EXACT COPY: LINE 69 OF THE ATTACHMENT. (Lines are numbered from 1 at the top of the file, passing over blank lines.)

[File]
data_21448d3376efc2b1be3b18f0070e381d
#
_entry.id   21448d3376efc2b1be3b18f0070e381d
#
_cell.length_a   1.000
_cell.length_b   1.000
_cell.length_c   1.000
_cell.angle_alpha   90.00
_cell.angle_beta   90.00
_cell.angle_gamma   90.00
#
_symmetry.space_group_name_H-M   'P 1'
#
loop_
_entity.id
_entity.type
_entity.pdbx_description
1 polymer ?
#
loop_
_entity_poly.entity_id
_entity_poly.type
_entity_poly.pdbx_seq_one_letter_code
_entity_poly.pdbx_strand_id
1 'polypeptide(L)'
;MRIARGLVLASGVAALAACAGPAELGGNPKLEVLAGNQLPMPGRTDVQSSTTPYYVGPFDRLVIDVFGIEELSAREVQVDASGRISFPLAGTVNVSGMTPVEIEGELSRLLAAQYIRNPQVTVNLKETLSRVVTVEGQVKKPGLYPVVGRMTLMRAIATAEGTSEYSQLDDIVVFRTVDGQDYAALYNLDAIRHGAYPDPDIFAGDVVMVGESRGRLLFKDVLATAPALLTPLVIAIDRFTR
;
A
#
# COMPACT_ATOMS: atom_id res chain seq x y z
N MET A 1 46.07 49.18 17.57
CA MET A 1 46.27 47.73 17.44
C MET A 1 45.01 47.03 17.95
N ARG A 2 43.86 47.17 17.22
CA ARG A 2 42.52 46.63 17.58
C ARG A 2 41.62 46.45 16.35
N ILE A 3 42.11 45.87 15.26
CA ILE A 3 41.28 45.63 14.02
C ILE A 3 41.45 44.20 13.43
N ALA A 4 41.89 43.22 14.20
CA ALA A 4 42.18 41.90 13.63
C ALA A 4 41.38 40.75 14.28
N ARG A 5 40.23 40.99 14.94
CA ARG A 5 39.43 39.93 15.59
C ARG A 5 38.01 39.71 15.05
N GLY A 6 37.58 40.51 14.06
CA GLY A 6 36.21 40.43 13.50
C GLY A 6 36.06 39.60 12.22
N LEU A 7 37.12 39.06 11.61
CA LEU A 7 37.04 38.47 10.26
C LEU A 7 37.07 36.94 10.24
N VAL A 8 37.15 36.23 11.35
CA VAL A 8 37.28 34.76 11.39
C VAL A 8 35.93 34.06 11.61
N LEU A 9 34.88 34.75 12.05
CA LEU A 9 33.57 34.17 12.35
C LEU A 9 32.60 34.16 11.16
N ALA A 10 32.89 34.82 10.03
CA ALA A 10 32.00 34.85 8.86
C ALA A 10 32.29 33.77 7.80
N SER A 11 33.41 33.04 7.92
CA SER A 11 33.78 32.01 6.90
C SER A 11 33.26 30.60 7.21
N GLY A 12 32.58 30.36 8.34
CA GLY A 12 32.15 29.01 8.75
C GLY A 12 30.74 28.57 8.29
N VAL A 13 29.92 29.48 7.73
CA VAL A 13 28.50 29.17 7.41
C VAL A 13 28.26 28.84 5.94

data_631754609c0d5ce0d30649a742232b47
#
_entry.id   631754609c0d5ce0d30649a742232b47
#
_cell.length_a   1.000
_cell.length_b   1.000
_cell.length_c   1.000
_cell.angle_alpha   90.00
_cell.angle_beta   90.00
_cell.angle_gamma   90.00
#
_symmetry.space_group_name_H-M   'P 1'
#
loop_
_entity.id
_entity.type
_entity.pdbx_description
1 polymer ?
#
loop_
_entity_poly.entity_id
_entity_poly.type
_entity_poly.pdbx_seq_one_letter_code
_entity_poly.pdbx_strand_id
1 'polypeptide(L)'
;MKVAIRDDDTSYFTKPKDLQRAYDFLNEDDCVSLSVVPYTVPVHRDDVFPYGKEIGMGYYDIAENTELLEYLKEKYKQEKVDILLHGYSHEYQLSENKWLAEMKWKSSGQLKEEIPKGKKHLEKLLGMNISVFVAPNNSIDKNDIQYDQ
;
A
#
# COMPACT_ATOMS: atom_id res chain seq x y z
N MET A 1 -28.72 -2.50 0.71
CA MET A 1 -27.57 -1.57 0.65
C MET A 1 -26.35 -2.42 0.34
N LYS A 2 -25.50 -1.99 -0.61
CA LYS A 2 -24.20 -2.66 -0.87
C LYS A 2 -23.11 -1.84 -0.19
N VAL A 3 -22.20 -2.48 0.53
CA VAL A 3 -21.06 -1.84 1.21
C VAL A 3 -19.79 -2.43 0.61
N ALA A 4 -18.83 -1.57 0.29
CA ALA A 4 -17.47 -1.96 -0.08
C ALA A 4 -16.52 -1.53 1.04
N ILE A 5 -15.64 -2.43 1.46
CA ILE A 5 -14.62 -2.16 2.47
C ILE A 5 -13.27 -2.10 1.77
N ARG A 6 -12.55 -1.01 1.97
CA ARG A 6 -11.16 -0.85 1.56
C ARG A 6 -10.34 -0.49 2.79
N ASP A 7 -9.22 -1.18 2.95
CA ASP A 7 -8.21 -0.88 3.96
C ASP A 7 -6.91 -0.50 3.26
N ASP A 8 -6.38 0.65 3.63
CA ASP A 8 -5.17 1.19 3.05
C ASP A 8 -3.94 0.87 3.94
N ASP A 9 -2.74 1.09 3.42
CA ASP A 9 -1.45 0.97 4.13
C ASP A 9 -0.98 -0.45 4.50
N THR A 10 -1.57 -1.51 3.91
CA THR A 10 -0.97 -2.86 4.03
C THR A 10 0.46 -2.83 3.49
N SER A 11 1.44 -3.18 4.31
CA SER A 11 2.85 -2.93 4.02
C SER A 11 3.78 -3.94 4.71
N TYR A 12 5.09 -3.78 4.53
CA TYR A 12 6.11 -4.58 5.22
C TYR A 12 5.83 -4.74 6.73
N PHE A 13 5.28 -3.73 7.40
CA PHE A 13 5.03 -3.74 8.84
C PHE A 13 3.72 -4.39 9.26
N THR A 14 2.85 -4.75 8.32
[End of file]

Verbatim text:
C VAL A 13 28.26 28.84 5.94